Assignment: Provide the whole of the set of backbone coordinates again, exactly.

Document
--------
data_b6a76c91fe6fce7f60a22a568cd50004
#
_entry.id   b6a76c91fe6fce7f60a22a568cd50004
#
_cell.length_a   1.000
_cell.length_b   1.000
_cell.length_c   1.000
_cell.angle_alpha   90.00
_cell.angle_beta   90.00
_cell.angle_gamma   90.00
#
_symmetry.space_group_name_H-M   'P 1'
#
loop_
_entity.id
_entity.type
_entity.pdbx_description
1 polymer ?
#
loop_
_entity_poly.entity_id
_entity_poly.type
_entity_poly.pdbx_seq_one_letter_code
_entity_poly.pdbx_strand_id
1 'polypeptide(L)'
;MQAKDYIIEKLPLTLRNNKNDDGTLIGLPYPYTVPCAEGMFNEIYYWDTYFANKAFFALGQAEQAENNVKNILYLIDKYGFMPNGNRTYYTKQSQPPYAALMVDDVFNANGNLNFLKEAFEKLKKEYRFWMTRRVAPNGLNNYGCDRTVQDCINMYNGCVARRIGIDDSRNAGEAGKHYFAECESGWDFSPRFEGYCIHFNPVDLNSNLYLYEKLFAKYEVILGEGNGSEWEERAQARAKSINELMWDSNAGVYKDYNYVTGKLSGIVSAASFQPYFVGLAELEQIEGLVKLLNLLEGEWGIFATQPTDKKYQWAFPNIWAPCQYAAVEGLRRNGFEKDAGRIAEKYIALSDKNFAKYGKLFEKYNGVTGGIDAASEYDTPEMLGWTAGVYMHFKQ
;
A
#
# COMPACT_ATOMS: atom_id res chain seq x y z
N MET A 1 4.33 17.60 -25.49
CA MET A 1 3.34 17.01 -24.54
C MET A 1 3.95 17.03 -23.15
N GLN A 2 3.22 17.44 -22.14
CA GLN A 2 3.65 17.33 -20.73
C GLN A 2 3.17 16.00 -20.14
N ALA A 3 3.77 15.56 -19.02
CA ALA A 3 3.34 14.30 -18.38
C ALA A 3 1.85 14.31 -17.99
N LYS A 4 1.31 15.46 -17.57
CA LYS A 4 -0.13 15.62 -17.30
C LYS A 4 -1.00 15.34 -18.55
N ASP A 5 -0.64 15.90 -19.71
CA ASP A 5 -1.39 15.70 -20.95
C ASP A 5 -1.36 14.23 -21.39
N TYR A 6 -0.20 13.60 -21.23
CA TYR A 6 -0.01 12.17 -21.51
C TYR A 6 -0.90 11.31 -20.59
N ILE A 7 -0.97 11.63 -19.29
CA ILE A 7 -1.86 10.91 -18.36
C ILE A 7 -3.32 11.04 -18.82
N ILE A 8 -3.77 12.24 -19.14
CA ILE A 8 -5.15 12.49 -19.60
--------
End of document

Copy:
data_b6a76c91fe6fce7f60a22a568cd50004
#
_entry.id   b6a76c91fe6fce7f60a22a568cd50004
#
_cell.length_a   1.000
_cell.length_b   1.000
_cell.length_c   1.000
_cell.angle_alpha   90.00
_cell.angle_beta   90.00
_cell.angle_gamma   90.00
#
_symmetry.space_group_name_H-M   'P 1'
#
loop_
_entity.id
_entity.type
_entity.pdbx_description
1 polymer ?
#
loop_
_entity_poly.entity_id
_entity_poly.type
_entity_poly.pdbx_seq_one_letter_code
_entity_poly.pdbx_strand_id
1 'polypeptide(L)'
;MQAKDYIIEKLPLTLRNNKNDDGTLIGLPYPYTVPCAEGMFNEIYYWDTYFANKAFFALGQAEQAENNVKNILYLIDKYGFMPNGNRTYYTKQSQPPYAALMVDDVFNANGNLNFLKEAFEKLKKEYRFWMTRRVAPNGLNNYGCDRTVQDCINMYNGCVARRIGIDDSRNAGEAGKHYFAECESGWDFSPRFEGYCIHFNPVDLNSNLYLYEKLFAKYEVILGEGNGSEWEERAQARAKSINELMWDSNAGVYKDYNYVTGKLSGIVSAASFQPYFVGLAELEQIEGLVKLLNLLEGEWGIFATQPTDKKYQWAFPNIWAPCQYAAVEGLRRNGFEKDAGRIAEKYIALSDKNFAKYGKLFEKYNGVTGGIDAASEYDTPEMLGWTAGVYMHFKQ
;
A
#
# COMPACT_ATOMS: atom_id res chain seq x y z
N MET A 1 4.33 17.60 -25.49
CA MET A 1 3.34 17.01 -24.54
C MET A 1 3.95 17.03 -23.15
N GLN A 2 3.22 17.44 -22.14
CA GLN A 2 3.65 17.33 -20.73
C GLN A 2 3.17 16.00 -20.14
N ALA A 3 3.77 15.56 -19.02
CA ALA A 3 3.34 14.30 -18.38
C ALA A 3 1.85 14.31 -17.99
N LYS A 4 1.31 15.46 -17.57
CA LYS A 4 -0.13 15.62 -17.30
C LYS A 4 -1.00 15.34 -18.55
N ASP A 5 -0.64 15.90 -19.71
CA ASP A 5 -1.39 15.70 -20.95
C ASP A 5 -1.36 14.23 -21.39
N TYR A 6 -0.20 13.60 -21.23
CA TYR A 6 -0.01 12.17 -21.51
C TYR A 6 -0.90 11.31 -20.59
N ILE A 7 -0.97 11.63 -19.29
CA ILE A 7 -1.86 10.91 -18.36
C ILE A 7 -3.32 11.04 -18.82
N ILE A 8 -3.77 12.24 -19.14
CA ILE A 8 -5.15 12.49 -19.60